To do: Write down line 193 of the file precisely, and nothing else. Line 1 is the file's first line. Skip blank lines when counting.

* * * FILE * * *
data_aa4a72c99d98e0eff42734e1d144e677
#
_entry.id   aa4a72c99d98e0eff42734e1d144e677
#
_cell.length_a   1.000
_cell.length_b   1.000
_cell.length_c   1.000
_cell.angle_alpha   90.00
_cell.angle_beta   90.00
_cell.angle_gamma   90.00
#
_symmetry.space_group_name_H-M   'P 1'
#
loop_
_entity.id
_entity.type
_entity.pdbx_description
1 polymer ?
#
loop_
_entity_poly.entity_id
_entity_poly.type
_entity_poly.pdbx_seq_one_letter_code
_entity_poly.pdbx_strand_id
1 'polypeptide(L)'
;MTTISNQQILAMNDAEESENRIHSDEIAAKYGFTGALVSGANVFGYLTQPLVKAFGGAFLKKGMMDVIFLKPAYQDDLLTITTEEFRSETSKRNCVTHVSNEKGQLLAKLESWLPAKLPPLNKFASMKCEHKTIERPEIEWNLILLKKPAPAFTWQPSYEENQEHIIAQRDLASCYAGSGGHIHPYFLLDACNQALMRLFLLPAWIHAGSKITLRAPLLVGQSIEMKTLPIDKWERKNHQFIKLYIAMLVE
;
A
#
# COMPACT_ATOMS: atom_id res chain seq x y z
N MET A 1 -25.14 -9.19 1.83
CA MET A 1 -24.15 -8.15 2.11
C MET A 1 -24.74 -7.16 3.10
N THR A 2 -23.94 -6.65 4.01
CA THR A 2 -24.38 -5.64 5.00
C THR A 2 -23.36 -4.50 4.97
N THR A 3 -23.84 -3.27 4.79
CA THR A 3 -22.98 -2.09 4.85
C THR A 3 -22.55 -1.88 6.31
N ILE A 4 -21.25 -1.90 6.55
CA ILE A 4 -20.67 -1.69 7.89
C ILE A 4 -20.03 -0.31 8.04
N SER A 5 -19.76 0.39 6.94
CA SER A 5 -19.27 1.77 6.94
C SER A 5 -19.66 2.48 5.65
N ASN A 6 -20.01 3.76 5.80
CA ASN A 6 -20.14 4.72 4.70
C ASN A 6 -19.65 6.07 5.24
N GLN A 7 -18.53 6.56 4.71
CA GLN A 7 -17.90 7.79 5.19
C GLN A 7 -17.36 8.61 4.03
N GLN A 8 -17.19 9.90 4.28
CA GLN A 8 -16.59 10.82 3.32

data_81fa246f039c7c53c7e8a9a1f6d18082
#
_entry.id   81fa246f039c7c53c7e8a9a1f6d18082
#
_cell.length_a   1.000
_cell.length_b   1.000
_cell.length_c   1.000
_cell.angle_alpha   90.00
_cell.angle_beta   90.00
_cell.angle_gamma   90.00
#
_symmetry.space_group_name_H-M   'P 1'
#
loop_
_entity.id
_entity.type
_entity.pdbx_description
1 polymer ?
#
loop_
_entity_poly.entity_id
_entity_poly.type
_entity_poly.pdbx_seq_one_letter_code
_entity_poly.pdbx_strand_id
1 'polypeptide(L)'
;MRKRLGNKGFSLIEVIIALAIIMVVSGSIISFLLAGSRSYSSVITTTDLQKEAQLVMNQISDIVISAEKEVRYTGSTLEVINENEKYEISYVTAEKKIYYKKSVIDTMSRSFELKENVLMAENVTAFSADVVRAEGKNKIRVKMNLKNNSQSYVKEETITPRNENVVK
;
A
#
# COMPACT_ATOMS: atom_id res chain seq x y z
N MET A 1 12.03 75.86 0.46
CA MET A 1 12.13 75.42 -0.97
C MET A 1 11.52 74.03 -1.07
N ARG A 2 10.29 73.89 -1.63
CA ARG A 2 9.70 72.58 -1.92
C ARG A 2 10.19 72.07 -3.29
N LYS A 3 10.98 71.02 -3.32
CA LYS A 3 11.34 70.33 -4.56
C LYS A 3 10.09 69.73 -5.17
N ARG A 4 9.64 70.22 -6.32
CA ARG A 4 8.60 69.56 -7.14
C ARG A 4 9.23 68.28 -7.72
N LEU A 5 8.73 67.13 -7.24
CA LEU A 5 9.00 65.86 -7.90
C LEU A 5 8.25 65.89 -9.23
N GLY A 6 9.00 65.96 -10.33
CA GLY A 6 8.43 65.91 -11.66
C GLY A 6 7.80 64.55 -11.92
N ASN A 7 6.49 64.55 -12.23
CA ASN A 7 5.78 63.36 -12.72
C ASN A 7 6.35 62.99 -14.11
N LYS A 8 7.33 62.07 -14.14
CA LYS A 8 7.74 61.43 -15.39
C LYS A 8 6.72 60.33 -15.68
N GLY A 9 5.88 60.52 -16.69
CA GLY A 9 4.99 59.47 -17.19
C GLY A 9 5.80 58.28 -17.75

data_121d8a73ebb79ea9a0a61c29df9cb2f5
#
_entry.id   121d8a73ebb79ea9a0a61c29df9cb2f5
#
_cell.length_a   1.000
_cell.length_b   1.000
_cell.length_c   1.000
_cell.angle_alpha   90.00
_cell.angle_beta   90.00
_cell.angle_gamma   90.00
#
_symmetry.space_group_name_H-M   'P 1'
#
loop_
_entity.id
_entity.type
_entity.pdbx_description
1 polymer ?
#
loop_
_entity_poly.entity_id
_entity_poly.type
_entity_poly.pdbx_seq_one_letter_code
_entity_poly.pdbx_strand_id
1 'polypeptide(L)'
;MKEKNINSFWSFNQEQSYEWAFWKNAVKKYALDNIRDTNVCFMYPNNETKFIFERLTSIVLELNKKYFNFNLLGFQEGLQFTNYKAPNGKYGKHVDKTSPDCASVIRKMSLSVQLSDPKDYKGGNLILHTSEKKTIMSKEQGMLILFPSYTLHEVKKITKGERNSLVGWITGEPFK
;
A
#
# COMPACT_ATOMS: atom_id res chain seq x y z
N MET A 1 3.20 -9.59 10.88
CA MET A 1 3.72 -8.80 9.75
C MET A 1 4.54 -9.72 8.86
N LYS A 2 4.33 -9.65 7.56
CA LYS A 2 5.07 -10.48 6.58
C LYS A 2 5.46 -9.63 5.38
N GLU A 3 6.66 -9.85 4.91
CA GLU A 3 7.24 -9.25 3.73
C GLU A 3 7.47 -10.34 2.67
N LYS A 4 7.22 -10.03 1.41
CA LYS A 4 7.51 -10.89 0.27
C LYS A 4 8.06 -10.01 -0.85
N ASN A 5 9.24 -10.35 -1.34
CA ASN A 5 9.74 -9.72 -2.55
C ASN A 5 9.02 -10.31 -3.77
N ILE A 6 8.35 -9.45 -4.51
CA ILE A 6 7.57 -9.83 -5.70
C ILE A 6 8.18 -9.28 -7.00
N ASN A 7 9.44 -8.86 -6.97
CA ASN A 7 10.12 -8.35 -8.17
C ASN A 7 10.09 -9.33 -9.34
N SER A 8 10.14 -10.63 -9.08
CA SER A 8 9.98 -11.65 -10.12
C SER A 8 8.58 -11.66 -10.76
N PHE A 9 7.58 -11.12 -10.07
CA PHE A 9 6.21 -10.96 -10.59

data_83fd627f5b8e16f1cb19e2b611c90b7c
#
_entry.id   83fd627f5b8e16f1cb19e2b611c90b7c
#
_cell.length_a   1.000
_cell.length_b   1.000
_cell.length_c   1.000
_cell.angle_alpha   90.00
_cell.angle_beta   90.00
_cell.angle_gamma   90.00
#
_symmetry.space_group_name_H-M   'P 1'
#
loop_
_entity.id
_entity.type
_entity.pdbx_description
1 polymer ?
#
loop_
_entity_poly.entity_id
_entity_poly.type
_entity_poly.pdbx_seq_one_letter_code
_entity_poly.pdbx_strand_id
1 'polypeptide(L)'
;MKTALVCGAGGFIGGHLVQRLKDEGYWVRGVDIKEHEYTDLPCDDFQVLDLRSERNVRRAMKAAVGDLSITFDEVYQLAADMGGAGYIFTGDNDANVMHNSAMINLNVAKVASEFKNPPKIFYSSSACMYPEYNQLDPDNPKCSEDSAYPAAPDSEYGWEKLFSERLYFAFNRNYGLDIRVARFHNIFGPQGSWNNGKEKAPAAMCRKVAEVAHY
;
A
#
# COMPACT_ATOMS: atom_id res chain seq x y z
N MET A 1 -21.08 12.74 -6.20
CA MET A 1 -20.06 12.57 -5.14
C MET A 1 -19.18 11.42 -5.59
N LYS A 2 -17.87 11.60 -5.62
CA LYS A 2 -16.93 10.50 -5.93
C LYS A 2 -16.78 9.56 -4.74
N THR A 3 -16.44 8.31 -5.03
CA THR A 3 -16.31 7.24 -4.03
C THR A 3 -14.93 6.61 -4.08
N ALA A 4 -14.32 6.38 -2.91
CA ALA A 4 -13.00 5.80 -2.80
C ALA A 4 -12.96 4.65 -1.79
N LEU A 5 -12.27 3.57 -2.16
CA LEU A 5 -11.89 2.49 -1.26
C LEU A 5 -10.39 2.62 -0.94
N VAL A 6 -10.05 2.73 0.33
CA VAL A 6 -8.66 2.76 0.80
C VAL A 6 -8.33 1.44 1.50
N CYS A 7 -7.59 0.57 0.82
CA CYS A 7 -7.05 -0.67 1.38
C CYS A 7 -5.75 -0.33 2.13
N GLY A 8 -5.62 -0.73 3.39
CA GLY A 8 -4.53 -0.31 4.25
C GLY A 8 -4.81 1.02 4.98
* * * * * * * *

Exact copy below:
;